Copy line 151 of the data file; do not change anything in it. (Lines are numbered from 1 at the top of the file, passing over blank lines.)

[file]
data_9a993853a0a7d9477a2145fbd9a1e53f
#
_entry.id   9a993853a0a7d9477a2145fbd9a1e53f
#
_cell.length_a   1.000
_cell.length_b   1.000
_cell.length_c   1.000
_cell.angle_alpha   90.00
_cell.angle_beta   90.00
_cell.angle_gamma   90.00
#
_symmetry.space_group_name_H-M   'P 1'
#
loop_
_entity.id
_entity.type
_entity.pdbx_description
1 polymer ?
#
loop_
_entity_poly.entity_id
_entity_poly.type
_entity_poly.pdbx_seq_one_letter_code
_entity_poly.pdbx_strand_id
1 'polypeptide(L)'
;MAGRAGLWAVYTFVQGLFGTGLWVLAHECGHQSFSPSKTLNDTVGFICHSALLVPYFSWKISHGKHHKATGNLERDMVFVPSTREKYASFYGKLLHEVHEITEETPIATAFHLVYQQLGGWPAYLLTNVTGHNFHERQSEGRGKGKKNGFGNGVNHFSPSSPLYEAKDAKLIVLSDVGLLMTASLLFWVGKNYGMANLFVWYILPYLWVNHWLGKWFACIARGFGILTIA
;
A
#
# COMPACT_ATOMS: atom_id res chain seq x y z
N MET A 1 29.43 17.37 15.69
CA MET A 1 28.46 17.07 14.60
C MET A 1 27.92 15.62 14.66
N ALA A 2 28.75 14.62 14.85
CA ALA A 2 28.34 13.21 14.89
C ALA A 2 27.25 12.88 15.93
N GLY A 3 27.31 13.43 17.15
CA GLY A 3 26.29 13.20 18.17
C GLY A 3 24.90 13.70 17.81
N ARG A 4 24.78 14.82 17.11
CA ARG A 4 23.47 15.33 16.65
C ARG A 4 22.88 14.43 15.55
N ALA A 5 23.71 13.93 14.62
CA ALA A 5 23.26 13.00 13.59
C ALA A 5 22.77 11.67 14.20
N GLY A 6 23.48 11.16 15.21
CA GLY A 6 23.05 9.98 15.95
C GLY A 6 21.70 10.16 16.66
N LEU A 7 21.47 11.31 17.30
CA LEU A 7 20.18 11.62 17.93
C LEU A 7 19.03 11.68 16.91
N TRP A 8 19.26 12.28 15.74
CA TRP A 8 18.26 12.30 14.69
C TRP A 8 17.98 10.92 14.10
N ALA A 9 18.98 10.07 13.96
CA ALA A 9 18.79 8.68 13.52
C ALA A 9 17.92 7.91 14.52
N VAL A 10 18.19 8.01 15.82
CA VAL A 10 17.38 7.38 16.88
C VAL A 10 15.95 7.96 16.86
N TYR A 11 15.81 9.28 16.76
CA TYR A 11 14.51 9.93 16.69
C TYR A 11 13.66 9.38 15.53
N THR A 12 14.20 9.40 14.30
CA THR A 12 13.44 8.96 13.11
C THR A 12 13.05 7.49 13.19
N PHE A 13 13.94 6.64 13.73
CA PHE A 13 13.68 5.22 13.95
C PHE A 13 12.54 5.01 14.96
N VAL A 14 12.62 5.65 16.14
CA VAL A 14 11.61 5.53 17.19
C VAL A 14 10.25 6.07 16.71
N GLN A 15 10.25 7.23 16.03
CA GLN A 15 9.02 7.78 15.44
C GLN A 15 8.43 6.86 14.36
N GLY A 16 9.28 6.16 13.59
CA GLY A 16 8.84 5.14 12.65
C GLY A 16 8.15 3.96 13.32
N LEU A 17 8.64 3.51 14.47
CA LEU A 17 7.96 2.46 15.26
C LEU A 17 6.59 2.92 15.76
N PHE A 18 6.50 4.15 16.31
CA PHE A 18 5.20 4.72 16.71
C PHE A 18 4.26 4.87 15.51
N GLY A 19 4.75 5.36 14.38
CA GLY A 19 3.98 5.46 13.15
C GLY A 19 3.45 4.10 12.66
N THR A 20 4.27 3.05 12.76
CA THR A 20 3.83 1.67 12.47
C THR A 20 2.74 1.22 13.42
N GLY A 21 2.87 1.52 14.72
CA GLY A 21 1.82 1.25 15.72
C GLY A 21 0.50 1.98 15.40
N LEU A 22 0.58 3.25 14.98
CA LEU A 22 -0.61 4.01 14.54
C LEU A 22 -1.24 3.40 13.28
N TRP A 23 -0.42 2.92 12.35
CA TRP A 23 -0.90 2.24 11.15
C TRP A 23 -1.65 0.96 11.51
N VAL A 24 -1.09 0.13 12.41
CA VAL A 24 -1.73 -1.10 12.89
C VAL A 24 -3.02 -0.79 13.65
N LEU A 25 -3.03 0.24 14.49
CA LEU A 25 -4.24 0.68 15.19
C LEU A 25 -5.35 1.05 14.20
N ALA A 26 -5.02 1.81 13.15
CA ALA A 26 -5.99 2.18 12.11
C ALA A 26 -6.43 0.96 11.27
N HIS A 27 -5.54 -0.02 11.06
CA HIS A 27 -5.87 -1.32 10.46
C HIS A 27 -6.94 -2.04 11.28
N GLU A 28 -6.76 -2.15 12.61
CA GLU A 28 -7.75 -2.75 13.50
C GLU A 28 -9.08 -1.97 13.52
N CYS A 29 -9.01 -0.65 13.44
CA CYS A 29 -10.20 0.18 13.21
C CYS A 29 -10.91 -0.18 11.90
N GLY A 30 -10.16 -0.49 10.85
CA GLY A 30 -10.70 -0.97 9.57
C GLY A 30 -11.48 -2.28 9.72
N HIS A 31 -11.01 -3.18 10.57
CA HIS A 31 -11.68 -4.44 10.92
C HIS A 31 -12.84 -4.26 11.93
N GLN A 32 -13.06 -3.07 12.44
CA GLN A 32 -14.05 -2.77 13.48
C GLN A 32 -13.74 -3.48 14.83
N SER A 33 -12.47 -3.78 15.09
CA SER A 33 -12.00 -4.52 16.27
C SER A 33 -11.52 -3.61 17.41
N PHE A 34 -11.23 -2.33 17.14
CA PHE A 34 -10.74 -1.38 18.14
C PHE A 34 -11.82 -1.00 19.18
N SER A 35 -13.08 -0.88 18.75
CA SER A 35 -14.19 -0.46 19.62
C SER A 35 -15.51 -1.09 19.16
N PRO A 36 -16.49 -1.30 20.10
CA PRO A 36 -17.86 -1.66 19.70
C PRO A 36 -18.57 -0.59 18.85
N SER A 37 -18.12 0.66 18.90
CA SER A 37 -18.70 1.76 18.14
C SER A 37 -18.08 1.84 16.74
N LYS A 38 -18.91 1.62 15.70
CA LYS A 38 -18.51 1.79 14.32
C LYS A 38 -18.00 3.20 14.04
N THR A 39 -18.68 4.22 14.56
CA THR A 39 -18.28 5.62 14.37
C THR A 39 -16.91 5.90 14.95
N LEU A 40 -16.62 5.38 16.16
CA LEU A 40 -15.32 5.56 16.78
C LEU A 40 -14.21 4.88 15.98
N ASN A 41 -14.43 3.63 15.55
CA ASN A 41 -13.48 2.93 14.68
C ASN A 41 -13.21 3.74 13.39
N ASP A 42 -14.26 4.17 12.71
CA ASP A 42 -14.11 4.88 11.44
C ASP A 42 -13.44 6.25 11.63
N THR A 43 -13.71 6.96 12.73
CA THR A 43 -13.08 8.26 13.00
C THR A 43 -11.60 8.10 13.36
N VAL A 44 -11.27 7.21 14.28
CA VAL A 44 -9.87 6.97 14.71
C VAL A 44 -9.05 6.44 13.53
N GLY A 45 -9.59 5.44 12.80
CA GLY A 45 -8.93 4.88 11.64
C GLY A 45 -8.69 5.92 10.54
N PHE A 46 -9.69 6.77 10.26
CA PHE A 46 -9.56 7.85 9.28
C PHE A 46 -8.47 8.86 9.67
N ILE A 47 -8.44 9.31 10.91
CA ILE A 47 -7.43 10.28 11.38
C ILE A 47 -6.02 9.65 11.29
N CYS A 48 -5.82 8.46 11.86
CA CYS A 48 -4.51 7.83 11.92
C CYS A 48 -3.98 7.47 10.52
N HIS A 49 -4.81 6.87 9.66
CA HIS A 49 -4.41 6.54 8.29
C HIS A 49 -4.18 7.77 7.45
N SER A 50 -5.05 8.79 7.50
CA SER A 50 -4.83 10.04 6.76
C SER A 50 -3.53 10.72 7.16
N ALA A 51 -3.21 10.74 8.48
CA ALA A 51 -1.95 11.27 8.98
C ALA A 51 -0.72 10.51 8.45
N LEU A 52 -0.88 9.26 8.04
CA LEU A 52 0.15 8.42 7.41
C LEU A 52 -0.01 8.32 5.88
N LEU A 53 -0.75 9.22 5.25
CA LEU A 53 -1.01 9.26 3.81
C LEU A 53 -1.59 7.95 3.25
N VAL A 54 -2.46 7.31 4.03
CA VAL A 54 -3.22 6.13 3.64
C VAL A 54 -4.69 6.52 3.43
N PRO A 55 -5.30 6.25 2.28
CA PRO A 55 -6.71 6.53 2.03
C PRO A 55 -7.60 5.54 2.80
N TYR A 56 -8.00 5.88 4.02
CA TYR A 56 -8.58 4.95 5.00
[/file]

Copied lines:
N ASN A 41 -14.43 3.63 15.55